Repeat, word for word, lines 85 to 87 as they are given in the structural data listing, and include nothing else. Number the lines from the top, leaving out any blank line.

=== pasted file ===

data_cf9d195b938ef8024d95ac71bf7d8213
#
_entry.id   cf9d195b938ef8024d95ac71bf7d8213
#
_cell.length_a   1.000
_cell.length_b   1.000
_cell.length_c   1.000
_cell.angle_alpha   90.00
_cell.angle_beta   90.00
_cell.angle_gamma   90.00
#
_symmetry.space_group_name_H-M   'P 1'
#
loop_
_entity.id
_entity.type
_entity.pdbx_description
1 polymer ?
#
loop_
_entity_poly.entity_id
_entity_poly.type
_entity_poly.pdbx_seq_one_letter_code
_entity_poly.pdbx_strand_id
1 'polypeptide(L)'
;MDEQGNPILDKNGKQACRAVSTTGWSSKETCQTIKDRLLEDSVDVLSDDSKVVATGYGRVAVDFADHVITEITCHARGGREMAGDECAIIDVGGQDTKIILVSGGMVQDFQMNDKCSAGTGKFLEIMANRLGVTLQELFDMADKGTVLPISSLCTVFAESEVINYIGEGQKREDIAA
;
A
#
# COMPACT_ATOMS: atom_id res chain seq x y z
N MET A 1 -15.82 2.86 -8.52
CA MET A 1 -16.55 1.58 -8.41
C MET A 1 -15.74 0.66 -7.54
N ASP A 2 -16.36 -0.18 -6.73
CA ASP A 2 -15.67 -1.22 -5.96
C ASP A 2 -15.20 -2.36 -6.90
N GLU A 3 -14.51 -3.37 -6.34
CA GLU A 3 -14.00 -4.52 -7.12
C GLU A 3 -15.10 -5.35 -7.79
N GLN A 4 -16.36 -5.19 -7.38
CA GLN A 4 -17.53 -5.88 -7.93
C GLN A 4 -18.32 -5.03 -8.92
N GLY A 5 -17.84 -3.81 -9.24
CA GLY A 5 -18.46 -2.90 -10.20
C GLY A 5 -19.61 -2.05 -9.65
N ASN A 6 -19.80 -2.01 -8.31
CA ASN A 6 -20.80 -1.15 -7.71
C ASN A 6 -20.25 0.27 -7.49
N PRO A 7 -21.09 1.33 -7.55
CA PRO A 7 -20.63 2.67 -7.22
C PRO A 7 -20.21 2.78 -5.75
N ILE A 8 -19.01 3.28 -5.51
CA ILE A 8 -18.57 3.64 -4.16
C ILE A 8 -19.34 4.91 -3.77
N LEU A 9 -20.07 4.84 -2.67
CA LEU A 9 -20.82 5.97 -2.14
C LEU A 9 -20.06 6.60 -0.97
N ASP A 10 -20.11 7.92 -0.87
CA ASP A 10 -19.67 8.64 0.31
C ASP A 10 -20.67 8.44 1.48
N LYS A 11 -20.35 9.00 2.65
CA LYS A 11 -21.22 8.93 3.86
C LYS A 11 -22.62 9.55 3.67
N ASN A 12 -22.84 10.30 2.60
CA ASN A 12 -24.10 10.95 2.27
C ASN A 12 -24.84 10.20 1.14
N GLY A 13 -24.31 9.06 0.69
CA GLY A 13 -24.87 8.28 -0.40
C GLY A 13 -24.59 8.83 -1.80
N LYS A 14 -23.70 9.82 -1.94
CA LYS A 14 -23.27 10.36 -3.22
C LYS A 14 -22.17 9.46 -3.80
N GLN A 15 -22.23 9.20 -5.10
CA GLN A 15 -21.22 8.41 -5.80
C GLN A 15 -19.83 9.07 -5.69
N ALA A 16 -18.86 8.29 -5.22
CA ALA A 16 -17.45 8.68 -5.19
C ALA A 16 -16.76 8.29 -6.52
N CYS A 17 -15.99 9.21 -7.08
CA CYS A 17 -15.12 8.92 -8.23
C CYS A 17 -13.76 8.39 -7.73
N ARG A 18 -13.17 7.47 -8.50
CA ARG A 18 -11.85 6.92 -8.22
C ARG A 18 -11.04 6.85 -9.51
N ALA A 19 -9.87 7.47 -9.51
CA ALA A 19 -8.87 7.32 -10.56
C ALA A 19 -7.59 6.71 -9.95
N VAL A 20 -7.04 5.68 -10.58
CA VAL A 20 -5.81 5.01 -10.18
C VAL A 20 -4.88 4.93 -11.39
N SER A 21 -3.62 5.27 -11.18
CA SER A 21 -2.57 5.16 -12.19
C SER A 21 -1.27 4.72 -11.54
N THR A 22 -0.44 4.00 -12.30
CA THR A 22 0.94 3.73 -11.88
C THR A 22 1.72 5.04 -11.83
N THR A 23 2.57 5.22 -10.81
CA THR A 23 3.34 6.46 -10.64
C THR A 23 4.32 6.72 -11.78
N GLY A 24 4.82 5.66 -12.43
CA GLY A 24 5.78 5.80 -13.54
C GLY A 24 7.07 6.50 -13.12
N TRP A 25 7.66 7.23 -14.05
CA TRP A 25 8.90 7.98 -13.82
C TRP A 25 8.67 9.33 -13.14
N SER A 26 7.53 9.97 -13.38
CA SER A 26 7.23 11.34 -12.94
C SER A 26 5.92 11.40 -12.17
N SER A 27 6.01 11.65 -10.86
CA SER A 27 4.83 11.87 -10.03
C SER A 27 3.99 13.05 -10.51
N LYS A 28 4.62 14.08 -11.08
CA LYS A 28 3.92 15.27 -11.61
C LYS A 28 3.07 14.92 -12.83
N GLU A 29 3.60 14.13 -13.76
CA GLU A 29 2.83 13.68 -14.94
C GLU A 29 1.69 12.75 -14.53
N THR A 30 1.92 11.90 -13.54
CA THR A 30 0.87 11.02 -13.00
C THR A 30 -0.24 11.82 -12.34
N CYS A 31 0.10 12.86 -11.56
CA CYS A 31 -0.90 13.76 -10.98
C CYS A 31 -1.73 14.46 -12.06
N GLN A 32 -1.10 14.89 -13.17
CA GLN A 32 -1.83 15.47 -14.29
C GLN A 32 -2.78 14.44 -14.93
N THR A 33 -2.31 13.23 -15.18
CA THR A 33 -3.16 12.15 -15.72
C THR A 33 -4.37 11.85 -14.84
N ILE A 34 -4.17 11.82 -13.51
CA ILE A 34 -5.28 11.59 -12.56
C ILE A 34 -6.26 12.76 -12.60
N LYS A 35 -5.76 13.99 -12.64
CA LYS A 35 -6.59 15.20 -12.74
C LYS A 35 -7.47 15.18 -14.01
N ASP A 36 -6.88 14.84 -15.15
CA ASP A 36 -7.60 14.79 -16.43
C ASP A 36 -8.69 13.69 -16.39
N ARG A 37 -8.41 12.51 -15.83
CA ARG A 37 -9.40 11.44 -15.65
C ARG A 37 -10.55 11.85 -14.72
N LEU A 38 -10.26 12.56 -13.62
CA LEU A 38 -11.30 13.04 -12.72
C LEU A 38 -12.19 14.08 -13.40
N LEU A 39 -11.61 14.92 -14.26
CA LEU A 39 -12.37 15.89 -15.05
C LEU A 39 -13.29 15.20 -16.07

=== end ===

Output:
N ALA A 19 -9.87 7.47 -9.51
CA ALA A 19 -8.87 7.32 -10.56
C ALA A 19 -7.59 6.71 -9.95